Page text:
Life is a risky proposition. Just a fact. There is a risk involved driving to work. We know for a fact people die in auto accidents. Most people continue driving. This CWD issue is a risk that so far, seems a lot lower than the risk of dying in a car accident. We should each decide whether the risk is too steep for our own comfort.

Whenever I go to the game processor the employees are handling many animals every day. This area near Fort Collins, Colorado is where CWD has infected cervid populations for a good while. I know people that bought the cheap hunting tags in the early 2000's and lived on venison during the herd reductions that were initiated to try and control CWD. None of these people (butchers or consumers of venison) have contracted any prion disease. So, that said, we are gonna keep on hunting and eating venison that tests negative for CWD.

YMMV.
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Old May 23, 2019, 07:31 AM   #34
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I was living Ft Collins when they finally figure out what CWD was. Back then you had some raising elk for the horns and that market dried up. Game unit I hunt is CWD and one of the guys that cuts meat his extra help come from CSU vet students.

I live south of Denver now, still in CWD unit but don't hunt here.

2019 Regs you pay for testing $25 deer unless killed in unit selected for mandatory testing and it's $25 for elk. Last I read it's 16% on buck

This is est from DOW

https://cpw.state.co.us/Documents/Re...U-DAU_deer.pdf
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Old May 23, 2019, 01:24 PM   #35
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Thanks for posting that link. The unit I hunt NW of Fort Collins is 6%. The unit east of Pawnee Buttes is 33% of animals tested. Whew! The deer I had tested over the years,all tested negative.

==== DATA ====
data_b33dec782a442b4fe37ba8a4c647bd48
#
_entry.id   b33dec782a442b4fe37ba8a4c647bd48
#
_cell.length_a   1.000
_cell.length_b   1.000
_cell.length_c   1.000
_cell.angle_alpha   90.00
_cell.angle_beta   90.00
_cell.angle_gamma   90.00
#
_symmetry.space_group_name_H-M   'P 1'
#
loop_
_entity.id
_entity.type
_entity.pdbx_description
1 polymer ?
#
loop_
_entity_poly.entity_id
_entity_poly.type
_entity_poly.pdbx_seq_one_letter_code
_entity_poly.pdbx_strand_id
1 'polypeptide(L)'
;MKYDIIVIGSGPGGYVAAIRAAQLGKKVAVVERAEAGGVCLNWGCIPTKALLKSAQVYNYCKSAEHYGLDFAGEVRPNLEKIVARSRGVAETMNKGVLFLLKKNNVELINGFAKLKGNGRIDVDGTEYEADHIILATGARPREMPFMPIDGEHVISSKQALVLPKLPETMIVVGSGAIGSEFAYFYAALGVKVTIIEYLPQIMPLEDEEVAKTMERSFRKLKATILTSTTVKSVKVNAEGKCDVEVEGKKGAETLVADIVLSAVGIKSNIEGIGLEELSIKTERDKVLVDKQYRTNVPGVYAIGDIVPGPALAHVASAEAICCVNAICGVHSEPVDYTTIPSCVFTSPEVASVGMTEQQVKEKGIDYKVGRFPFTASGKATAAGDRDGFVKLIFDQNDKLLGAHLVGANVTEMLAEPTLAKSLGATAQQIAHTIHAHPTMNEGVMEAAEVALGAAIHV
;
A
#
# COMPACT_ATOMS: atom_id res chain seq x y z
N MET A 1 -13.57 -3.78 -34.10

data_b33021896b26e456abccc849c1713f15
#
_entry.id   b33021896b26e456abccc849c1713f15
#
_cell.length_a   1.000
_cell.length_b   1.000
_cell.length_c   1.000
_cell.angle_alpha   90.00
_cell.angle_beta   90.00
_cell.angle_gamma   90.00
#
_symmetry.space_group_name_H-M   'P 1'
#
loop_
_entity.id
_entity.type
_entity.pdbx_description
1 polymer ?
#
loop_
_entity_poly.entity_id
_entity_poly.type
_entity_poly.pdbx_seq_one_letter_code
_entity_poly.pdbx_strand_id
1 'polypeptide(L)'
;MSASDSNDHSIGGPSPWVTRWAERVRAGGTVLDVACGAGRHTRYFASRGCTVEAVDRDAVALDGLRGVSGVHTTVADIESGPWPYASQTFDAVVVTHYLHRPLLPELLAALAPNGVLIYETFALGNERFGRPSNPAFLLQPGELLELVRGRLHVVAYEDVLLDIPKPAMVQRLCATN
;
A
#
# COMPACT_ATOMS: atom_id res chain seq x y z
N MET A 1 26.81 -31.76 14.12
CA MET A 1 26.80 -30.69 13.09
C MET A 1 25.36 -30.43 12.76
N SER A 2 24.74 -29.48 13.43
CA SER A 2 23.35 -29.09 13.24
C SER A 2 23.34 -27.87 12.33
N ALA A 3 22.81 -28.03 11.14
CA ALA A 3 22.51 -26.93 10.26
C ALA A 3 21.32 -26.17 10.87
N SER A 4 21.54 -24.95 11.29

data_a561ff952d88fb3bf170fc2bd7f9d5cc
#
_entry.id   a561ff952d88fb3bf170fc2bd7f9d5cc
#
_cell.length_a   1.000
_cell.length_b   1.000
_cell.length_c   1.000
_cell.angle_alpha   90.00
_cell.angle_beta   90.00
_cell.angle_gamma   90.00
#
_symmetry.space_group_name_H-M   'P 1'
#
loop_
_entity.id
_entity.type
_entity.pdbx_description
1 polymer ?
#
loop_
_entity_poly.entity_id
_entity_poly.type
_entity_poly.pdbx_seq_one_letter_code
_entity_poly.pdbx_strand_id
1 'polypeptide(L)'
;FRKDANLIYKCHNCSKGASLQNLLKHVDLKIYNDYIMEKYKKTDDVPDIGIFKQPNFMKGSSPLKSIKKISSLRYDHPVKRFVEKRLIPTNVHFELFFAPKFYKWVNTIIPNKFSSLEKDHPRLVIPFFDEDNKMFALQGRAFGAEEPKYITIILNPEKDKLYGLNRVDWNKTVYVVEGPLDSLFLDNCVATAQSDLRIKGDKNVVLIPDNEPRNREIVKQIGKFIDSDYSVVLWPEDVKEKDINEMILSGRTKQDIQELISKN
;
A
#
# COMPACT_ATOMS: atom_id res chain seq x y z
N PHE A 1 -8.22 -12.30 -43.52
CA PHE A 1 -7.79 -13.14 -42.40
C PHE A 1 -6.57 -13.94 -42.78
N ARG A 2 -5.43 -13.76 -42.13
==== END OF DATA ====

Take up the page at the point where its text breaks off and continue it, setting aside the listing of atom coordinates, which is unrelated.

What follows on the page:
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Old May 23, 2019, 06:06 PM   #36
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I hunted one year north side of Poudre unit 7. That's when we could buy buck tag OTC. I read something where bucks are 16% and going to try lower that to 5% unit effected.

We should be getting draw result couple weeks. Hope you get all your tags.
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Old May 23, 2019, 09:42 PM   #37
Colorado Redneck
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Thanks! Hope you do too. Did you apply for an elk tag? Deer and pronghorn are the only critters I go after.
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Old May 24, 2019, 05:53 AM   #38
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Sure did also bear tag. I'm getting up there 77 and if I draw every tag that's about all I can handle. I used to hunt antelope unit 125.